Shop the trend: cork

The 70s favourite is back in fashion

Much-loved in the seventies - think floor tiles, place mats and platform wedges - cork is making a comeback. Designers have recognized the versatility of this tactile, durable material and are combining it beautifully with ceramics, glass and wood. Add to that it's eco-friendly credentials - it's extracted from the bark of the cork oak tree, which reforms after nine years - and it's easy to see why cork is the material of the moment.

Ikea has collaborated with designer Ilse Crawford on a range of cork-based furniture and accessories which has just hit stores. The SINNERLIG collection includes more than 30 pieces, including tables, seating, glassware and tableware in simple designs that look great and feel wonderfully tactile too.

dining room with table and stool

(Image credit: Ikea)

SINNERLIG dining table, £250; bench, £100; stools, £50 each; all Ikea

bench with white background

(Image credit: Ikea)

£100, Ikea

glass bottle with cork and glass jar

(Image credit: Ikea)

SINNERLIG glassware, from £4.50 for a bottle, Ikea

glass jar with white background

(Image credit: Ikea)

SINNERLIG jar with lid, £8.50, Ikea

Aside from its good looks and tactile qualities, cork is an easy-to-work-with material that designers are using in innovative and unexpected ways – contrasting it with smooth ceramics and glasswares, shaping it into 3D forms and surface printing with weird and wonderful designs.

coffee cup with whistler teapot

(Image credit: TBC)

Whistler teapot,
£19.95; coffee cup set, £18; E-Side

cork stool with white background

(Image credit: Heal's)

Vitra Cork stools by Jasper Morrison, £324 each, Heal’s

chair with cork seat

(Image credit: Discipline)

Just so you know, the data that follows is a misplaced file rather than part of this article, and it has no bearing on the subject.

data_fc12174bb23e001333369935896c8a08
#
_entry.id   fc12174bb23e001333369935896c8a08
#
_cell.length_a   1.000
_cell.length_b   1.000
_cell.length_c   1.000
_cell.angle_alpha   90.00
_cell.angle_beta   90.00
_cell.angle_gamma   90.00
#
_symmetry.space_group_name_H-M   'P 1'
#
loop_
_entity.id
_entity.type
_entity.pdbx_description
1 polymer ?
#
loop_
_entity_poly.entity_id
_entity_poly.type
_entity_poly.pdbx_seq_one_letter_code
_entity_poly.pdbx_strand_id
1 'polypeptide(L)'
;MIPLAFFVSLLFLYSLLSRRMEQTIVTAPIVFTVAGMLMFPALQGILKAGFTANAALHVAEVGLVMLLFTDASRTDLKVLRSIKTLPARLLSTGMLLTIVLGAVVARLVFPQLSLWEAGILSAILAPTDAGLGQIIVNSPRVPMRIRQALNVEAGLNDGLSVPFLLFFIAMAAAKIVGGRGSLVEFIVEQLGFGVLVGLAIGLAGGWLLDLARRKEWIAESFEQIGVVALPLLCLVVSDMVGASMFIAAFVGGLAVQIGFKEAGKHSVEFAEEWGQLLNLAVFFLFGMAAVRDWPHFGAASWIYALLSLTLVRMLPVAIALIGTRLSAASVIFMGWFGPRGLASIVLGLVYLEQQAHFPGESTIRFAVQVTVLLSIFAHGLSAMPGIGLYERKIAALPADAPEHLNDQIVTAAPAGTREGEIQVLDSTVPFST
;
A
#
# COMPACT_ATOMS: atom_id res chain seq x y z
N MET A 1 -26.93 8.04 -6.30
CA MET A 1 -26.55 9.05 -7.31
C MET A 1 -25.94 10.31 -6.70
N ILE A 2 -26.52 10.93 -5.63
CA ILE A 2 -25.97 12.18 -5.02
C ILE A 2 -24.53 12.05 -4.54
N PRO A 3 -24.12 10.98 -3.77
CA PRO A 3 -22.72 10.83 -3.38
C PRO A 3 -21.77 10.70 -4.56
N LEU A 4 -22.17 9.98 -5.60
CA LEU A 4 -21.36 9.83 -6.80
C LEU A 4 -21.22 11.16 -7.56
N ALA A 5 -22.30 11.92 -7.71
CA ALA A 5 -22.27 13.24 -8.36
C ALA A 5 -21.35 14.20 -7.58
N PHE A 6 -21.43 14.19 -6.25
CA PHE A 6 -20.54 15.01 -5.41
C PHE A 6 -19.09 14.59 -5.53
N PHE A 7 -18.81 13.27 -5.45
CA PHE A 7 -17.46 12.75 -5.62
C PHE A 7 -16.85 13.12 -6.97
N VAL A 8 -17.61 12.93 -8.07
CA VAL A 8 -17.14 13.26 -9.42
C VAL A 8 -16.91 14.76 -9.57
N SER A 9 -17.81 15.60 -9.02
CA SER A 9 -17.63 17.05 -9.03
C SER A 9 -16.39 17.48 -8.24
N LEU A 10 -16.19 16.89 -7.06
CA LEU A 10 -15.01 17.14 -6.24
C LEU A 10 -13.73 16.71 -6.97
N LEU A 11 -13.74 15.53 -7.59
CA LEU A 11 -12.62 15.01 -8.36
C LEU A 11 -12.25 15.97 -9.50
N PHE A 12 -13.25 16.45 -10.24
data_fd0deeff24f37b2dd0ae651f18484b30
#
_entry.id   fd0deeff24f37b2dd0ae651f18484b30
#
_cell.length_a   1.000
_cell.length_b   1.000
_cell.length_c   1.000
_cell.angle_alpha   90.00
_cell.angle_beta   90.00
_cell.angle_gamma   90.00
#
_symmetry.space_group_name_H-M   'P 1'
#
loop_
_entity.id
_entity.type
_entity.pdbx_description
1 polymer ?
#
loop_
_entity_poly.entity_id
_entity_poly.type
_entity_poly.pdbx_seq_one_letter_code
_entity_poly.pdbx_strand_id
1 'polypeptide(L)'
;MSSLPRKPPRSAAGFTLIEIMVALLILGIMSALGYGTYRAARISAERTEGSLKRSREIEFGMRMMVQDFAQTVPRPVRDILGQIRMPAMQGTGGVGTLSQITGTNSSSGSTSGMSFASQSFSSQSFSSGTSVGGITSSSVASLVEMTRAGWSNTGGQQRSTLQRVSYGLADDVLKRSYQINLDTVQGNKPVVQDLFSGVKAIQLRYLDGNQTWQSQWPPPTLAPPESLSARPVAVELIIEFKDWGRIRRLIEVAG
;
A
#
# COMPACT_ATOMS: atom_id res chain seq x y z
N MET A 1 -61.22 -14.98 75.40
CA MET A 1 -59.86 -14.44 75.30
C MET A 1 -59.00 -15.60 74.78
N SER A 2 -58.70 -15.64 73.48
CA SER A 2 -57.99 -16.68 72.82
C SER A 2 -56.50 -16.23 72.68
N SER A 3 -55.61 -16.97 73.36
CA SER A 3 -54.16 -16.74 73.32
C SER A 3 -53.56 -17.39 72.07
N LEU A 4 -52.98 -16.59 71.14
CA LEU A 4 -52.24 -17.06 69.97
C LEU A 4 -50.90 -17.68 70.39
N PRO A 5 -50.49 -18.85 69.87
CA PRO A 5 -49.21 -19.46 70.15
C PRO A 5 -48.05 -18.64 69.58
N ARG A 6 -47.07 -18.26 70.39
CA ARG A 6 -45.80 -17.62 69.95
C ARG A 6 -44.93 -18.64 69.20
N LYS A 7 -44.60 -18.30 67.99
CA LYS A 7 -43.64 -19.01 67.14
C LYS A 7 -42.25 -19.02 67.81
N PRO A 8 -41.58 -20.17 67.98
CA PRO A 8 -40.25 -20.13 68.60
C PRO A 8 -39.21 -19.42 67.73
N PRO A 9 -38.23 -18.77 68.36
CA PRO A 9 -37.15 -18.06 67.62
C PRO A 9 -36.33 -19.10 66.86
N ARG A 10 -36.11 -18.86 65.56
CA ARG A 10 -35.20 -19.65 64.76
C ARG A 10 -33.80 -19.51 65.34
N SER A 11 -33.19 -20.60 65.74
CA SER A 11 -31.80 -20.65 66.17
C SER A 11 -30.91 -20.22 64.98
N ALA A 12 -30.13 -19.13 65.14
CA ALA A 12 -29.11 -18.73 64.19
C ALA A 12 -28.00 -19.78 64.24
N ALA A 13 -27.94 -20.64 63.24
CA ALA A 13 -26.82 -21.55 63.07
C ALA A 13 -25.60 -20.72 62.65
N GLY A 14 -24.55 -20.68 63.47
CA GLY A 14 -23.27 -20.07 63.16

Drifted chair with cork seat, £209, Discipline

giant champagne cork stool and side table

(Image credit: The Chelsea Gardener)

Giant champagne cork stool/side table, £170, The Chelsea Gardener

Soft, durable, waterproof and easy to clean, cork is also a natural when it comes to tableware – from mats, coasters and table runners, to shapely candlesticks, drinking vessels and serveware.

dining table with glasses and plates

(Image credit: Amara)

Bloomingville cork placemats with white triangles, £11 each, Amara

cork placemat with black print

(Image credit: Amara)

Bloomingville cork placemat with black print, £15 each, Amara

dye coaster with white background

(Image credit: DaWanda)

Dip dye coasters, 14.95 euros, DaWanda

Warm underfoot and soft to the touch, we're used to seeing cork used as flooring but its sound-proofing qualities mean that it's also being used as a wallcovering too in the form of cork tiles and panels.

chair and table with clock on wall

(Image credit: Earthborn)

Cork floor tiles (used on the wall), £9.99 per 0.84 sq m pack, Homebase; painted in Wood Smoke eggshell paint, £28 for 2.5ltr, Earthborn

hat and Moustache personalized cork pinboard

(Image credit:

Hat and Moustache personalized cork pinboard, £29.95, Seashorse at

Lisa Fazzani
Deputy Editor

Lisa is Deputy Editor of Style at Home magazine and regularly contributes to sister title Ideal Home. She has written about interiors for more than 25 years and about pretty much every area of the home, from shopping and decorating, crafts and DIY to real home transformations and kitchen and bathroom makeovers. Homes and interiors have always been a passion and she never tires of nosying around gorgeous homes, whether on TV, online, in print or in person.